Your numbers reflect the fact that you get into the 15% band.

marko 06-11-2015 08:51 AM

I think what the OP means is that SS bankruptcy should not be the SOLE reason for early participation.

Everyone has their own reasons and rationales for taking it early or late.

While I suspect that any changes won't affect anyone who's currently over 55 --"one never knows, do one?" (Archy McNally)-- I do expect changes coming vs bankruptcy. Means testing, reduced benefits, age eligibility...

For several reasons ("possible changes" were last on the list), I chose 62. "Get in now"

Chuckanut 06-11-2015 09:40 AM

IMHO, it is most likely we will see two things if/when SS funds fall short:

1. Additional taxation of SS benefits. Reducing benefits would be to hard to do politically. Taxing benefits of high earners is a lot easier to do.

2. Increases in the retirement age to 68-70, phased in depending upon one's age.

I see no scenario where people who take SS early (at 62) will benefit from doing that unless one passes earlier than normal. SS benefits tend to be actuarially balanced so that the 'early' people will probably see a bigger cut in future payments than others if future benefits are reduced.

My 2 cents. Take what you wish and leave the rest.

explanade 06-11-2015 09:56 AM

Quote:

Originally Posted by Fermion (Post 1602908)
SS will be there. It is already means tested via tax on benefits. Politicians will panic in or around the year 2021 and remove the cap on income subject to SS and raise the % of benefits taxed for high income pensioners and maybe middle income pensioners.

You'd think they'd do that but the only politicians now going near the "third rail" are those proposing to cut benefits in one way or another, not raise the cap.

Some ideologues view raising the cap as raising taxes and that seems to be more verboten to them than the prospect of proposing benefits cuts.

Or maybe they get donations or seek donations from higher income people who would be displeased at the prospect of paying more FICA but not personally getting more benefits than they would under the current cap.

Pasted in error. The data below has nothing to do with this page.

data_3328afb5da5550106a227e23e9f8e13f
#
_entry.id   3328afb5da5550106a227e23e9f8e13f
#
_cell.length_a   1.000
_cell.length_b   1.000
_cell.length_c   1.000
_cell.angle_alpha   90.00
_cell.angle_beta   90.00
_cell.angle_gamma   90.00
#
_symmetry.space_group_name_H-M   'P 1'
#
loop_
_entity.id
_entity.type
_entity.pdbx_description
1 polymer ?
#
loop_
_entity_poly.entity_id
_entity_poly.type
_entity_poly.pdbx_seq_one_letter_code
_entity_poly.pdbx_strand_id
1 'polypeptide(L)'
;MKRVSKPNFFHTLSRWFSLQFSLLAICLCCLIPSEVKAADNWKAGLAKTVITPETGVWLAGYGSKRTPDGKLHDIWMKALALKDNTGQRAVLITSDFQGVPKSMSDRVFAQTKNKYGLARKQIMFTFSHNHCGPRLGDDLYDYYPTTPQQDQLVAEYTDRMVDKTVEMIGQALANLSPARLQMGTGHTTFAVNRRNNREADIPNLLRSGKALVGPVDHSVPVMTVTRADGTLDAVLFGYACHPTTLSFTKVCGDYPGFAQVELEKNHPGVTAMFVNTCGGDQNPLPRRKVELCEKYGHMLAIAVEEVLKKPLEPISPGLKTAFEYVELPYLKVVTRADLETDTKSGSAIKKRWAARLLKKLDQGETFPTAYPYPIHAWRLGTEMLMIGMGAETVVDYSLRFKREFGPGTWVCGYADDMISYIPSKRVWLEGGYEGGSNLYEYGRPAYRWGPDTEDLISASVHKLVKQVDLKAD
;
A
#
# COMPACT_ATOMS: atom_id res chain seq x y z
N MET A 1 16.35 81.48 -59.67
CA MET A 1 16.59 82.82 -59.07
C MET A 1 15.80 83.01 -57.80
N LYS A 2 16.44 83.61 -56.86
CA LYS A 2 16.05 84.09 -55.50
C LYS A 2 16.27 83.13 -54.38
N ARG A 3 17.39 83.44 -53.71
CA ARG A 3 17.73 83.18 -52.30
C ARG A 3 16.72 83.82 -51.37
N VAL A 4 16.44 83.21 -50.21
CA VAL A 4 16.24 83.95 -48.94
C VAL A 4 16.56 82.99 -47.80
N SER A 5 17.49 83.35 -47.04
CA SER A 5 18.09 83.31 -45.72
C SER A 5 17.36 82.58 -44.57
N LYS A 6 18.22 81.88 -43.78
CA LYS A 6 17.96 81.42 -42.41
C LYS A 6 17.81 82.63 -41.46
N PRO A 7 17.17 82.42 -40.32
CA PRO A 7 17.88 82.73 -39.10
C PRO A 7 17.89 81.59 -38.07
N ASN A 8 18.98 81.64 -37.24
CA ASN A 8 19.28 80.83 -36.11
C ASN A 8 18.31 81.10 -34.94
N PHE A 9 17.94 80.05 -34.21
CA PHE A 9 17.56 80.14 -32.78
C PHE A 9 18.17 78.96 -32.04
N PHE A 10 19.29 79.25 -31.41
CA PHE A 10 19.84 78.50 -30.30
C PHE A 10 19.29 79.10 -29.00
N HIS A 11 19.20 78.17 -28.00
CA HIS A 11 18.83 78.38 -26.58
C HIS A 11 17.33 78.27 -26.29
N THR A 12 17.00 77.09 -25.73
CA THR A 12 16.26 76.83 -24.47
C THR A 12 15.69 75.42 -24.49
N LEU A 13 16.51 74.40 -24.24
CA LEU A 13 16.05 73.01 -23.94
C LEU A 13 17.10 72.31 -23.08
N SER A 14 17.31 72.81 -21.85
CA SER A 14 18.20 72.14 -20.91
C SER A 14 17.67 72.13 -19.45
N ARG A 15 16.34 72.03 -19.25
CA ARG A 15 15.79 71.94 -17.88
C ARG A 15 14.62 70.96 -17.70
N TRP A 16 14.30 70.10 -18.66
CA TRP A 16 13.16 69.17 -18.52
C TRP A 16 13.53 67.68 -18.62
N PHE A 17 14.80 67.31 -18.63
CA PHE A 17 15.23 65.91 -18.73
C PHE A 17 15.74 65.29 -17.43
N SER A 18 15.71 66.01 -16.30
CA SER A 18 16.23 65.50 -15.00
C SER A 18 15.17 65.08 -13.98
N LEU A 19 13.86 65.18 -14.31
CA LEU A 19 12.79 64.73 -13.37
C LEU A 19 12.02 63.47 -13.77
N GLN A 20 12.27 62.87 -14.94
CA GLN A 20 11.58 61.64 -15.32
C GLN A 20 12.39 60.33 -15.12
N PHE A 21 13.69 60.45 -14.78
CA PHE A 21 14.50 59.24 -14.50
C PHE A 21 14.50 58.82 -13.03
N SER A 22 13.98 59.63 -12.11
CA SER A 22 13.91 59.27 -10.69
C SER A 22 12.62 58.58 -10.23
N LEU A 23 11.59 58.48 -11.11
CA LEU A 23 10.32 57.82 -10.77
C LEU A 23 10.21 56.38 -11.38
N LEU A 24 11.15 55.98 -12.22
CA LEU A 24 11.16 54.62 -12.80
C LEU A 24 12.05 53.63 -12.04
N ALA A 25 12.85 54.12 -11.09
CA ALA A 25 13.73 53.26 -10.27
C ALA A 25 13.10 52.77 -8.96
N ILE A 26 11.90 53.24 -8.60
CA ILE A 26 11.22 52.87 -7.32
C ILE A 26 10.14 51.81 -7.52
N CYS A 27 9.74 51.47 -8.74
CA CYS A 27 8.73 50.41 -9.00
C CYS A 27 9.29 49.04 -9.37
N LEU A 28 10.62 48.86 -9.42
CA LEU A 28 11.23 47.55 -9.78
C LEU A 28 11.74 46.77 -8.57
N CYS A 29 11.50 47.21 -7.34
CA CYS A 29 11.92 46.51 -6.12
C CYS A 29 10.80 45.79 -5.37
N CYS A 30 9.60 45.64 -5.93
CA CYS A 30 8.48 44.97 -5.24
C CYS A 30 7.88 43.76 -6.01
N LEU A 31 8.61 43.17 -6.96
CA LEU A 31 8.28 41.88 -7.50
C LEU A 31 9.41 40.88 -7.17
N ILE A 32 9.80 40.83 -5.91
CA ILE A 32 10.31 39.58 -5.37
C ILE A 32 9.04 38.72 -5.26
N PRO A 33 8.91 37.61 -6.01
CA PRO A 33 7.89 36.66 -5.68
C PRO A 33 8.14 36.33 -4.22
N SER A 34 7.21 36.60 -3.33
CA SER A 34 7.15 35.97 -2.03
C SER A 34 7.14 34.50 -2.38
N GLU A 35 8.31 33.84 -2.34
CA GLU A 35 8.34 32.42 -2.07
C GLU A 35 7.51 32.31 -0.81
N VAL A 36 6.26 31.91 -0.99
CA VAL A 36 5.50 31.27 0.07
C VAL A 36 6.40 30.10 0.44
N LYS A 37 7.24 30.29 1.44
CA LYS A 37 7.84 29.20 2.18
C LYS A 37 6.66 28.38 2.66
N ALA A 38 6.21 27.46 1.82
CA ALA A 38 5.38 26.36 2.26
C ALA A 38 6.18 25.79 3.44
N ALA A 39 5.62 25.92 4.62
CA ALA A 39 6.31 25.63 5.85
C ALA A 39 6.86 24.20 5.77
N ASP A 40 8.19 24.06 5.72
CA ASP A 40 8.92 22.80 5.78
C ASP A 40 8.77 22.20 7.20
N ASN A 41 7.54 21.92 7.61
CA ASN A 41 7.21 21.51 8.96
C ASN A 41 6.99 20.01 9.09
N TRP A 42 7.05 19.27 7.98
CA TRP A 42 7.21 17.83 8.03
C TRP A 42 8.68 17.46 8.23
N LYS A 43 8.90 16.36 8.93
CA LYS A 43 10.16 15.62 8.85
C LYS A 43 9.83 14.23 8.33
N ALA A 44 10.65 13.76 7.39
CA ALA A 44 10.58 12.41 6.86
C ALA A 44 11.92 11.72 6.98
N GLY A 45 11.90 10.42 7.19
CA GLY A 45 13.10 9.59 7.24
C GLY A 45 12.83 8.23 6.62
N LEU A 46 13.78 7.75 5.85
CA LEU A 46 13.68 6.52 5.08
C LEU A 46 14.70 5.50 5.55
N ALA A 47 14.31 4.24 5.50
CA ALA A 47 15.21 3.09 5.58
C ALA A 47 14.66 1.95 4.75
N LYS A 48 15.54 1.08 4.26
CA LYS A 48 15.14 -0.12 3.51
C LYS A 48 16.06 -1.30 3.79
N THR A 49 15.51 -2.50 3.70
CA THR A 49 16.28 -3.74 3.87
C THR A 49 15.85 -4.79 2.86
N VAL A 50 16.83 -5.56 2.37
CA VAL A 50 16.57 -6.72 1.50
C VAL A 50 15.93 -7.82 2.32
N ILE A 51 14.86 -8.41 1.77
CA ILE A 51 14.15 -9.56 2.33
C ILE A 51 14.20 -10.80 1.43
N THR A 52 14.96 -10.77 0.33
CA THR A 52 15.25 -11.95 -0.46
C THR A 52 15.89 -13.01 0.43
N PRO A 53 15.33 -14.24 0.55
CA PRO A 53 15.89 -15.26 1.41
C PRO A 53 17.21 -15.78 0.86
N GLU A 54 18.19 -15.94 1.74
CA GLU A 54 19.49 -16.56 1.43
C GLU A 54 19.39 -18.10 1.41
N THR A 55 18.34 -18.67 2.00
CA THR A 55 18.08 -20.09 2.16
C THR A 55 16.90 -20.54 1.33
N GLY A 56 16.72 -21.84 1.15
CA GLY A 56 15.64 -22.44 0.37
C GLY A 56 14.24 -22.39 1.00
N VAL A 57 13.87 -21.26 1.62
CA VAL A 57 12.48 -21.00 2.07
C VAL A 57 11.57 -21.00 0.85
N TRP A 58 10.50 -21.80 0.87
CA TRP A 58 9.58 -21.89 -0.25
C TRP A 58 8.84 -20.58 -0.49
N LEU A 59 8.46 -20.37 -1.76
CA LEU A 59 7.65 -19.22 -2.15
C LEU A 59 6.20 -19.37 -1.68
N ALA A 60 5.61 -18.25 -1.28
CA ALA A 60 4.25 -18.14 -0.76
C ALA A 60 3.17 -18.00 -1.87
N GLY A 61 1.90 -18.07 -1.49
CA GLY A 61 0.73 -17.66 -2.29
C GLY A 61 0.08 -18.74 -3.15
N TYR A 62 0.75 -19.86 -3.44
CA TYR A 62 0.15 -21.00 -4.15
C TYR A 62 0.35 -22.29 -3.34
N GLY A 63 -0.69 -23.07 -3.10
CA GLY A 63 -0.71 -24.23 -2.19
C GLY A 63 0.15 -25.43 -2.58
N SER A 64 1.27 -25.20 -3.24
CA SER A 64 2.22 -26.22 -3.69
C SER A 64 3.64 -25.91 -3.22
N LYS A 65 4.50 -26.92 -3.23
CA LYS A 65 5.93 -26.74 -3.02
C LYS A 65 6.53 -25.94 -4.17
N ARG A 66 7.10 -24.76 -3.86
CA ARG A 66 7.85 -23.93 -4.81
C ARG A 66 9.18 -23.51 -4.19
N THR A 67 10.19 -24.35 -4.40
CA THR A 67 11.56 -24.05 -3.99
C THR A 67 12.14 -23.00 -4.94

jabbahop 06-11-2015 09:58 AM

my guess is raise ages and withholding rate (have done both before). Additional taxation on benefits might happen but doesn't that go into general fund vs SS trust fund?


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marko 06-11-2015 11:02 AM

The one thing I'm slowly coming to conclude is that the old saying is correct:
"Most things you worry about never happen".

I've growing more and more deaf (literally and figuratively) to all this noise about the next big doom coming our way. However dire the prediction is, it seems that--even when it does occur-- it's 10% of how bad it was supposed to be.

Again, 45 years ago when I first started working I was told that SS would be "long, long gone" by the time I'd be eligible.
I was told that my generation would not live as well as our parents.
I was told that I'd have to work until I died.
Yada yada yada

CaliforniaMan 06-11-2015 11:26 AM

There are a lot of things I worry about SS going bankrupt is not even in the top 1000.

Independent 06-11-2015 12:56 PM

Quote:

Originally Posted by jabbahop (Post 1603037)
my guess is raise ages and withholding rate (have done both before). Additional taxation on benefits might happen but doesn't that go into general fund vs SS trust fund?

So far, they have gone into the TF. This is from the 2014 SS Trustees Report Glossary:

Quote:

Taxation of benefits
Beginning in 1984, Federal law subjected up to 50 percent of an individualís or a coupleís OASDI benefits to Federal income taxation under certain circumstances. Treasury allocates the revenue derived from this provision to the OASI and DI Trust Funds on the basis of the income taxes paid on the benefits from each fund. Beginning in 1994, the law increased the maximum percentage from 50 percent to 85 percent. The HI Trust Fund receives the additional tax revenue resulting from the increase to 85 percent.
It was about $20 billion in 2013.

III. FINANCIAL OPERATIONS OF THE TRUST FUNDS ANDLEGISLATIVE CHANGES IN THE LAST YEAR